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Atsuko Hashimoto: Until The Sun Comes Up

Edward Blanco By

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Atsuko Hashimoto rides the Hammond B-3 organ through a selection of familiar standards, borrowing songs from The Great American Songbook on Until The Sun Comes Up, the Japanese organist's sixth album as leader. The recording is also her third project with Grammy Award-winning drummer Jeff Hamilton, following Time After Time (CDBY, 2008) and Introducing Atsuko Hashimoto (Azica Records, 2008). Guitarist Graham Dechter, a regular member of the renowned Clayton/Hamilton Jazz Orchestra, rounds out the trio.

This particular group was assembled for the Friends of Frank Demeiro Festival in Seattle, for a March 2010 date. Hamilton has been enthralled with Hashimoto ever since he first heard her in Osaka, Japan (where she was born), while on tour with the Oscar Peterson Quartet. Except for a couple of pieces, Hashimoto provides all of the arrangements and storms through the eleven-song repertoire in aggressive style.

The classically-trained organist swings mightily on this session, leaving Dechter and Hamilton in the dust on "All Or Nothing At All," despite their own strong solos. Hashimoto demonstrates her affinity for the blues in a dedication to Kazuma Naka on "Blues For Naka," as well as on "Soul Station"—playing off Dechter, while the drummer delivers teasing beats. Cole Porter's "So In Love" takes on a fresh new face, moving to a much faster driven by Hashimoto's racing fingers. Likewise, the subdued "Moon River" is transformed into an upbeat swinging piece not normally associated with this Henry Mancini classic.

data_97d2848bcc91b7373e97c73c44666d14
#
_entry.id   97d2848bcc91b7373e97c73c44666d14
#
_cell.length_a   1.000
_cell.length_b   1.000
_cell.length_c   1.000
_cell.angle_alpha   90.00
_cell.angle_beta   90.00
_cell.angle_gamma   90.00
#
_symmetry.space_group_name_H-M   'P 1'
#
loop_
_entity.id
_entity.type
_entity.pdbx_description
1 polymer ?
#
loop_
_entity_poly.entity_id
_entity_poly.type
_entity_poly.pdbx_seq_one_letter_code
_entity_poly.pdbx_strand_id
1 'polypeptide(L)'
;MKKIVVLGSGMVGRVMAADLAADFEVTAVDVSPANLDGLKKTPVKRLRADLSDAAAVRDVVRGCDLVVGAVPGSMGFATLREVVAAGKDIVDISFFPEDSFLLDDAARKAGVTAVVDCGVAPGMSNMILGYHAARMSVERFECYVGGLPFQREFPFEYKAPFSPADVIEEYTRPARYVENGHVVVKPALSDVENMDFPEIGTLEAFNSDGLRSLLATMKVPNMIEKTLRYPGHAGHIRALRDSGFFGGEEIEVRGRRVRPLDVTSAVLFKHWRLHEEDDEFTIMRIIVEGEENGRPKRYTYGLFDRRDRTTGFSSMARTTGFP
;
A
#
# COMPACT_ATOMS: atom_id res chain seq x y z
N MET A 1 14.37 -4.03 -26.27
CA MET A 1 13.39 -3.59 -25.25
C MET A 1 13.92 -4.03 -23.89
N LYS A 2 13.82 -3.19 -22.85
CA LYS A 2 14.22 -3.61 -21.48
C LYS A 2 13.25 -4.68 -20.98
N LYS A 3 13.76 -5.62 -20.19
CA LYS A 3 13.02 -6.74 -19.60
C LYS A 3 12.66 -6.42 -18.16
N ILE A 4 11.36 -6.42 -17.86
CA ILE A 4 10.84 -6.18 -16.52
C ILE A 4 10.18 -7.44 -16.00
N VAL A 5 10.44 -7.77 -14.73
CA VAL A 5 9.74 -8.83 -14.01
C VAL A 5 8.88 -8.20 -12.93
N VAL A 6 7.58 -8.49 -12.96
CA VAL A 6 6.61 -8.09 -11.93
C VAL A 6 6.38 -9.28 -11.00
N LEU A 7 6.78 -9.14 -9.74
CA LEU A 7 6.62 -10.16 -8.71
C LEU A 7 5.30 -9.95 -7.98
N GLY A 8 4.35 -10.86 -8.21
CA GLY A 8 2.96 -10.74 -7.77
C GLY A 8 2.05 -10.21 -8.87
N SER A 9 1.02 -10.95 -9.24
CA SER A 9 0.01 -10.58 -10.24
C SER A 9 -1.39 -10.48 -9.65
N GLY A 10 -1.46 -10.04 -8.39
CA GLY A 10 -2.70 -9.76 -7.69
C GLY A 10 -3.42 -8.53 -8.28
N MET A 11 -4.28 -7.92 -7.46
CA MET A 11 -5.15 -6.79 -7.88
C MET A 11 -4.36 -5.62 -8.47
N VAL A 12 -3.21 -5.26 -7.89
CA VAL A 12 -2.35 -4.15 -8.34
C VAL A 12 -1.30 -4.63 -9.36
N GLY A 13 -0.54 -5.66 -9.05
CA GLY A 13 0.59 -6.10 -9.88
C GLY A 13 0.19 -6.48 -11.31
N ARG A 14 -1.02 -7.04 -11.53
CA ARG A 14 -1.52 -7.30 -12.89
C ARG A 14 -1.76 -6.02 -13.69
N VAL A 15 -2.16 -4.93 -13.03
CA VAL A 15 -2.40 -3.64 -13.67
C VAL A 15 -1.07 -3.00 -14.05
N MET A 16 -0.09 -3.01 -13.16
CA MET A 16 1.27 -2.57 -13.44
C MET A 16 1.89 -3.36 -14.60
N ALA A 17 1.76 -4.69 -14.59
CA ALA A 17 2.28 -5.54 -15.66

Hashimoto's swinging statements continue on "Cherry" and "Your's Is My Heart Alone" and, with the exception of the softer, laidback "The Good Life," culminates on the session finale "Hallelujah, I Love Her So." With superb contributions from both Hamilton and Dechter, Hashimoto scores another winner on Until The Sun Comes Up, lighting up some old worn-out standards with rays of sunshine.

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